This paper seeks to explore whether predisposition towards foreign brands and consumer acculturation would differ across demographic segments in an emerging market (India). Further, the paper aims to investigate if predisposition towards foreign brands (acting as a proxy for forces of globalization) would lead to consumer acculturation among consumers in India.
Instruments to measure predisposition towards foreign brands and consumer acculturation were developed on the basis of extensive literature review. The data comprised of urban, educated, middle‐class Indian consumers. The data were collected using structured questionnaire. ANOVA and T‐test results were used to determine if extent of predisposition towards foreign brands and consumer acculturation would differ across demographic segments. Multiple regression analysis was used to test the impact of predisposition towards foreign brands on consumer acculturation.
The findings indicate that significant difference exists among various demographic segments with respect to predisposition towards foreign brands and consumer acculturation. Also, predisposition towards foreign brands does impact consumer acculturation among Indian consumers. Various demographic factors such as age, income and educational qualification level significantly affect this causal relationship.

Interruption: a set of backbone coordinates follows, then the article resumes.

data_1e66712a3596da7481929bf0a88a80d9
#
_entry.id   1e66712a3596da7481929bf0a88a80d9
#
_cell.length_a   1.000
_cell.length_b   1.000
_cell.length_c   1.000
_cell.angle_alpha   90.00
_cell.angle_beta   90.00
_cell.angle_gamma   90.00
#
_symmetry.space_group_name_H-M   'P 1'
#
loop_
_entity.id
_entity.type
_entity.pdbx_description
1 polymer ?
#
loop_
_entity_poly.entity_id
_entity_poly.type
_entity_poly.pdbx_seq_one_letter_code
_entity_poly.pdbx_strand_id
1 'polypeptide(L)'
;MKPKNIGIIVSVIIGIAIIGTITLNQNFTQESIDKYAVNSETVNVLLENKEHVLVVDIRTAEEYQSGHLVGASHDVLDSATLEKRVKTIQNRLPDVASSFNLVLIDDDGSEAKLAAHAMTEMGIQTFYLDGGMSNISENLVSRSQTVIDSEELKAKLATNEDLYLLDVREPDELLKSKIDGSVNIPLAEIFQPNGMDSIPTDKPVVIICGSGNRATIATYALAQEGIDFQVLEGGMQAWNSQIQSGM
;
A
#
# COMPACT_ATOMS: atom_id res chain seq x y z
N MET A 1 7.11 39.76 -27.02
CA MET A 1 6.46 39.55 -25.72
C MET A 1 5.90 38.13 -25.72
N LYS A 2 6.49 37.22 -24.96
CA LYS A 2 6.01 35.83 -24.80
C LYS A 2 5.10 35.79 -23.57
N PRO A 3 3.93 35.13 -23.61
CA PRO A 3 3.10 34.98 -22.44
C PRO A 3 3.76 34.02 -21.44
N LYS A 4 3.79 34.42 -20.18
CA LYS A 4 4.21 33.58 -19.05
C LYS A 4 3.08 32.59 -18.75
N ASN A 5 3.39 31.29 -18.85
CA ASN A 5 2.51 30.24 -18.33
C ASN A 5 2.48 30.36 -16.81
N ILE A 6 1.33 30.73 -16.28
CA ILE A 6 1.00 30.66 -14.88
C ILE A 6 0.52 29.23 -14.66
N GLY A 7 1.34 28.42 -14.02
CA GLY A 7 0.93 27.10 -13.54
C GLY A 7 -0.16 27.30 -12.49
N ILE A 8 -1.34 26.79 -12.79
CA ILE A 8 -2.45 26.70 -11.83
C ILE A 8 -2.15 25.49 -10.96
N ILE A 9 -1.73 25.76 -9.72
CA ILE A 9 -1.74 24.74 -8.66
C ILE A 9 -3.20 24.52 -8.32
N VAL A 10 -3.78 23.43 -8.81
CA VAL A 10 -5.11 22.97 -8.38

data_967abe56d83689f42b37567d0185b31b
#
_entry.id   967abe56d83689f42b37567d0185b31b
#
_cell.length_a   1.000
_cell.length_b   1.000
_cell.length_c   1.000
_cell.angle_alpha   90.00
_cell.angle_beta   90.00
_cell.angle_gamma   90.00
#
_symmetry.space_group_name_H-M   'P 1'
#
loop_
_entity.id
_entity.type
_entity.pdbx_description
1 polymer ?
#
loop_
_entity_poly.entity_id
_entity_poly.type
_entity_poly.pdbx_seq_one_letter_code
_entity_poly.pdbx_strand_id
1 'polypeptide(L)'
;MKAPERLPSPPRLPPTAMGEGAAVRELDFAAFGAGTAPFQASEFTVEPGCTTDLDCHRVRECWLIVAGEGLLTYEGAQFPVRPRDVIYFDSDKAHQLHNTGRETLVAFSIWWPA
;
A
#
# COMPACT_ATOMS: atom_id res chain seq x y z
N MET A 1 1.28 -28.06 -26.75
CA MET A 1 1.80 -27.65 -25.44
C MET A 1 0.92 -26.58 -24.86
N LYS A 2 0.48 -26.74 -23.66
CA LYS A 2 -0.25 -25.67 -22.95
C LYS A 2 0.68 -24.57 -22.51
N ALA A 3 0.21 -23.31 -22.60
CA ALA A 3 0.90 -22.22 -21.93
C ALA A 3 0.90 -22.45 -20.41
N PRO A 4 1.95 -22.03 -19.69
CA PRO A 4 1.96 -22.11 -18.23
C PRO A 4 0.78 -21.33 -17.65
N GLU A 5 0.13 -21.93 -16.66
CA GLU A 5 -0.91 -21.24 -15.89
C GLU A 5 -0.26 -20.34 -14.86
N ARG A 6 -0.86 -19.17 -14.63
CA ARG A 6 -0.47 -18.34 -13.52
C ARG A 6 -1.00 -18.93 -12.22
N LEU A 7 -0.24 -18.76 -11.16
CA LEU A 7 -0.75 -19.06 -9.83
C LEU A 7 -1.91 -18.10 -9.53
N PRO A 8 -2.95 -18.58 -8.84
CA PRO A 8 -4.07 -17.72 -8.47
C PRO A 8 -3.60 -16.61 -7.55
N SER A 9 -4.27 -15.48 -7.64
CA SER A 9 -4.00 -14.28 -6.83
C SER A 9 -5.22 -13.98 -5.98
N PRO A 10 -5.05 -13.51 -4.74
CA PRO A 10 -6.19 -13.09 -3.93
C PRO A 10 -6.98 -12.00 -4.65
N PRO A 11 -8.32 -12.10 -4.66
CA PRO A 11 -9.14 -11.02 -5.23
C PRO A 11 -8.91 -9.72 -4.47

This paper provides interesting insights about the buying behavior of Indian consumers. These insights would enable corporate managers to develop more focused strategies catering to the Indian consumers.
The paper empirically demonstrates that Indian consumers, when segregated into various demographic segments, do show significant differences in their predisposition towards foreign brands and consumer acculturation. It also ascertains that predisposition towards foreign brands does lead to consumer acculturation.
Gupta, N. (2012), "The impact of globalization on consumer acculturation: A study of urban, educated, middle class Indian consumers", Asia Pacific Journal of Marketing and Logistics, Vol. 24 No. 1, pp. 41-58. https://doi.org/10.1108/13555851211192696Download as .RIS
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